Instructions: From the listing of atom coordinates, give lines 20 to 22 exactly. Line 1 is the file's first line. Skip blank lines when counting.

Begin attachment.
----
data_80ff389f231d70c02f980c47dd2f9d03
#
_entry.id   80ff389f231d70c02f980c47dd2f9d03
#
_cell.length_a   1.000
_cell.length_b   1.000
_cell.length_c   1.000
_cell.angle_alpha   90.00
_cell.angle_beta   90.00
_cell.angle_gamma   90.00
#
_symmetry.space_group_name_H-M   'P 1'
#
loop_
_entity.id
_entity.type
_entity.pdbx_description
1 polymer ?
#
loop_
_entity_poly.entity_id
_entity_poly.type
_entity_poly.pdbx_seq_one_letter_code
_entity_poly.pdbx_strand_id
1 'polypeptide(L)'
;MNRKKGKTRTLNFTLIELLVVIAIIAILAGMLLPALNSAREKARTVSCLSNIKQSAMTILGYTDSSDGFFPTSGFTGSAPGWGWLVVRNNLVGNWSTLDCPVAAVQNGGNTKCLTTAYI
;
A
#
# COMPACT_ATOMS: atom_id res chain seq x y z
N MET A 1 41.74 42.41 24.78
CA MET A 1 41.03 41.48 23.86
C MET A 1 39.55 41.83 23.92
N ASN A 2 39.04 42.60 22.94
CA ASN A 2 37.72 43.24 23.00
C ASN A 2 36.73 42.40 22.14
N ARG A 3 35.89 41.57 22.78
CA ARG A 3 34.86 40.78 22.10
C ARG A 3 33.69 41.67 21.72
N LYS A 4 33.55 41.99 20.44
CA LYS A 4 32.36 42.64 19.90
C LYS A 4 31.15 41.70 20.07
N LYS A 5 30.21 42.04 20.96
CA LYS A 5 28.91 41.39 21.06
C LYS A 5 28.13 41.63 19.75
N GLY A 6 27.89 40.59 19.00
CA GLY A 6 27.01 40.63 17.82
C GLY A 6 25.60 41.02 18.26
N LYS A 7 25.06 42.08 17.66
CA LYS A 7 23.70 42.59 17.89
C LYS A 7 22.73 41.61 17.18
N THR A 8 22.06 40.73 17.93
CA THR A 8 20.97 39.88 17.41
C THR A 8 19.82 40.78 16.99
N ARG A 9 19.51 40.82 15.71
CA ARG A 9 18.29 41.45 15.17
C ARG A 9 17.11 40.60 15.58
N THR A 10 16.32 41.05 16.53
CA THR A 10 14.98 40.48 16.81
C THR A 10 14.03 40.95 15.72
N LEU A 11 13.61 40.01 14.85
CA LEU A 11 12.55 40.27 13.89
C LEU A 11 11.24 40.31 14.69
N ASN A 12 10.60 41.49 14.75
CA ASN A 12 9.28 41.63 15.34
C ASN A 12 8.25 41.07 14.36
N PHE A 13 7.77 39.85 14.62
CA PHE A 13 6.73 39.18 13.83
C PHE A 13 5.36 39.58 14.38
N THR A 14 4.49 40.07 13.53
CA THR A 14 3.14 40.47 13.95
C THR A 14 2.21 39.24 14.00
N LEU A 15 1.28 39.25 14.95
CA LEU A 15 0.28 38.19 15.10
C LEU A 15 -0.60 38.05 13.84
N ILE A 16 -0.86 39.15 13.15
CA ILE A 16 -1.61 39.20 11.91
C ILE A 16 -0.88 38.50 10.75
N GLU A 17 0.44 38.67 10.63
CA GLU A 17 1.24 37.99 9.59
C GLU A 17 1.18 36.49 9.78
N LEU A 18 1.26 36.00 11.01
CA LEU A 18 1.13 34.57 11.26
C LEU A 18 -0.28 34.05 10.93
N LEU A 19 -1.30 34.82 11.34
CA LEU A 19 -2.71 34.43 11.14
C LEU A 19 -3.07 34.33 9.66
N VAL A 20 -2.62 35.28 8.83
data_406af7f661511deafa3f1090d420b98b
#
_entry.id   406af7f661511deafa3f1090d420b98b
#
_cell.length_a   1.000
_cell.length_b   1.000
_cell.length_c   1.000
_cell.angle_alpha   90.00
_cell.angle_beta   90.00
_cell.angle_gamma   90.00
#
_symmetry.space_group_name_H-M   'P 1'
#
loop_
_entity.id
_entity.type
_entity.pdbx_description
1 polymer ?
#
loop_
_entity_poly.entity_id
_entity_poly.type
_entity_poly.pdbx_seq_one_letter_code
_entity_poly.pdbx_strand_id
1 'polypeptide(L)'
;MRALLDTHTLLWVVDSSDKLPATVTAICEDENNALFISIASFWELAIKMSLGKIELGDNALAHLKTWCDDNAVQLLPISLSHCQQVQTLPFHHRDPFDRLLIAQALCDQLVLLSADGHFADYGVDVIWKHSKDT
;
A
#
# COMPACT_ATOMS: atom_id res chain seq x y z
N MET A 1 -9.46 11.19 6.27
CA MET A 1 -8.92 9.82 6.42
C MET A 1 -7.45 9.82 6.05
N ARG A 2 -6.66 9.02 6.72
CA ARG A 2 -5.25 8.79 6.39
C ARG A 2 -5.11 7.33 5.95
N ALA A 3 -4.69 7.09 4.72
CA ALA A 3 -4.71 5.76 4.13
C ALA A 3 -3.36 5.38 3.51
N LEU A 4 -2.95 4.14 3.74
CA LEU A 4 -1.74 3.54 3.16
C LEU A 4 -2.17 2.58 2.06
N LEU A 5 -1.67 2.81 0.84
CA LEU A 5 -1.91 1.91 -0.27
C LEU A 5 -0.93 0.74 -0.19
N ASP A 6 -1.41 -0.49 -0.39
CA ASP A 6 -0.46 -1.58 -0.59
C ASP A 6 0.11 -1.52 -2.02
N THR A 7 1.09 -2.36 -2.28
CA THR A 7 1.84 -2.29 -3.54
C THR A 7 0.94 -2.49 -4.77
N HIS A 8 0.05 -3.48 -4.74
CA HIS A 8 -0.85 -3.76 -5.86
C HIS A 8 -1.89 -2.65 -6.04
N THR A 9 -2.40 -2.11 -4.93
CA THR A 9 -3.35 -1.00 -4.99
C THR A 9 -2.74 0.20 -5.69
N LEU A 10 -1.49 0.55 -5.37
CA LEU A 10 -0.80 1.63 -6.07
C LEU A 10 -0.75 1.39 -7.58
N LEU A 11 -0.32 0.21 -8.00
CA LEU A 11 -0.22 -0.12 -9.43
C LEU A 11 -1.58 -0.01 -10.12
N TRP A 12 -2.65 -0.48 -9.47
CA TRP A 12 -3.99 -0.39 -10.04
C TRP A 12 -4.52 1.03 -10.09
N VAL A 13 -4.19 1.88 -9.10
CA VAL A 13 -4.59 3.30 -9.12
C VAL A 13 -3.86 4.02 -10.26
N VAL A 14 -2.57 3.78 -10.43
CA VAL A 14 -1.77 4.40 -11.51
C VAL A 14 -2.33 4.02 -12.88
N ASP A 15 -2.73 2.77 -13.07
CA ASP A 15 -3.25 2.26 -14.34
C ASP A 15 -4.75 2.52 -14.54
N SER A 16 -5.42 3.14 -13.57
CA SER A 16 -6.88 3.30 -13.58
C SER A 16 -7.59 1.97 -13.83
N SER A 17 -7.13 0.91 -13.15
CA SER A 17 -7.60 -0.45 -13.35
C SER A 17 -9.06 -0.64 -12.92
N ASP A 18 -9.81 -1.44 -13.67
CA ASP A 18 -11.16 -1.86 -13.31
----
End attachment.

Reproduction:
loop_
_entity_poly.entity_id
_entity_poly.type